Can a Sperm Donor be Forced to Pay Child Support?
In a story that made national news, the state of Kansas is seeking to have a sperm donor declared to be the father of a child and to be made financially responsible for the
child. The donation had been made to a lesbian couple’s request on Craigslist for sperm. Crucially, the man donated a container of sperm
directly to the women rather than through a doctor or clinic. Although both the couple and the man signed an agreement stating that the man would not be liable for child support, this is exactly what the state now seeks. The problem is that Kansas state law states that “the donor of semen provided to a licensed physician for use in artificial insemination of a woman other than the donor’s wife is treated in law as if he were not the birth father of a child thereby conceived,” but in this case, the donation was not made via a physician.
However, the State’s argument appears to ignore an earlier Kansas case which determined that a sperm donor’s delivery of sperm directly to an unmarried mother, rather than to a physician, did not give the donor any parental rights absent a written agreement to the contrary. In that case, the positions were reversed: the donor was actually seeking to be declared to have parental rights. However, theoretically, the outcome should be the same in the current case, where there is also no agreement stating that the donor would have parental rights.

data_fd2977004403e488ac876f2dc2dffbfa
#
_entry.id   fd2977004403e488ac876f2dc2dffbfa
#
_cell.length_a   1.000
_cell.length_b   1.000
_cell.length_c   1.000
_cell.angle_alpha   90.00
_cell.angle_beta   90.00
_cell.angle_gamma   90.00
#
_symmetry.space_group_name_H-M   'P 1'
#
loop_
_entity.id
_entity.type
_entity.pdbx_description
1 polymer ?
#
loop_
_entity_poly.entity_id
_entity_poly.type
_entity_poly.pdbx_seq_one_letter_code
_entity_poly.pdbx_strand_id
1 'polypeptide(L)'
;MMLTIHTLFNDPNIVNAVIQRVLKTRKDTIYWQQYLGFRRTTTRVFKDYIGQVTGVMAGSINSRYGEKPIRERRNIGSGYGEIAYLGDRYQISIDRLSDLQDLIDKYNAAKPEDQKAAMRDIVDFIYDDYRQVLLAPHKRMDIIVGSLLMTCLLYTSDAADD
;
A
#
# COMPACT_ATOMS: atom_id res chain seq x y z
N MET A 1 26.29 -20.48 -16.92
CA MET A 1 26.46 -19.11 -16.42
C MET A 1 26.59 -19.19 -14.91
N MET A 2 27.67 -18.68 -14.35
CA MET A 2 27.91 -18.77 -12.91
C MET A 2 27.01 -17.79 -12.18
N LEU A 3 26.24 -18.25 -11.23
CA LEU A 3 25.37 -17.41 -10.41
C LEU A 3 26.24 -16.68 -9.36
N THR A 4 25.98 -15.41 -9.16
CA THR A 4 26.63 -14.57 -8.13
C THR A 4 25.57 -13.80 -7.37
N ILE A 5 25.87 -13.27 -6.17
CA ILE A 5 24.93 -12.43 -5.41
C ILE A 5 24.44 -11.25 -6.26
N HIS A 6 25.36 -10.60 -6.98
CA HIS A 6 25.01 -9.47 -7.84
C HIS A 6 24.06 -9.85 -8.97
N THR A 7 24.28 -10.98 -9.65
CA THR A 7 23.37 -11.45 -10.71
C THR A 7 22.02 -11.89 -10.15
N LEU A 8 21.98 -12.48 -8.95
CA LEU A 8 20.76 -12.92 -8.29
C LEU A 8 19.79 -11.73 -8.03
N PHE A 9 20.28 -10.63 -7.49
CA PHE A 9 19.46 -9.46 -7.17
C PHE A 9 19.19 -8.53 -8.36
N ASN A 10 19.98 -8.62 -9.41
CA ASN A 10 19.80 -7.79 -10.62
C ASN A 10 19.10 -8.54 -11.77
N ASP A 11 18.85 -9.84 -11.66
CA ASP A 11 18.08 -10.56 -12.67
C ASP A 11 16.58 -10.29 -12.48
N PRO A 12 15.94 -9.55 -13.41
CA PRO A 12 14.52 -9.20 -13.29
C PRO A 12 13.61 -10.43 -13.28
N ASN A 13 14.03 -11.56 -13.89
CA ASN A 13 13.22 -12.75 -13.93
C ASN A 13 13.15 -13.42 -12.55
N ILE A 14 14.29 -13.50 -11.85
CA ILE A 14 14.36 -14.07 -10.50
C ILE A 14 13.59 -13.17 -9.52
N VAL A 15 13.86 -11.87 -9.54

Could this happen in Minnesota?
While the publicity around the Kansas case could have the effect of making sperm donors fewer and farther between, this shouldn’t necessarily be the case’s impact. First, it’s important to recognize that no court has actually decided that the Kansas donor is liable for child support. The case is at a preliminary stage, and the man is seeking to have the claim dismissed. In that sense, nothing has actually “happened” yet.
Despite this, it’s true that Minnesota law has a similar provision to the law in Kansas that is at issue here. Minnesota law states that “The donor of semen provided to a licensed physician for use in artificial insemination of a married woman other than the donor’s wife is treated in law as if he were not the biological father of a child thereby conceived.” Similar laws exist in many other states, including California and Colorado. While the Kansas case may be dismissed, it’s worth noting that the donor will still have had publicity and legal fees to deal with.
The obvious solution to such problems is to always have donations done through a licensed physician, though this may be expensive. Another potential solution is to have the donor bring a voluntary termination of parental rights proceeding after the child’s birth. However, because this area of law is so new, it’s unclear whether this would bring the desired result, and it may, like the option above, be expensive. For now, it may be best to watch and see the outcome of the Kansas case; because the Kansas and Minnesota laws are so similar, the outcome there would predict (though obviously not guarantee) a similar outcome in any future Minnesota cases with the same issue.
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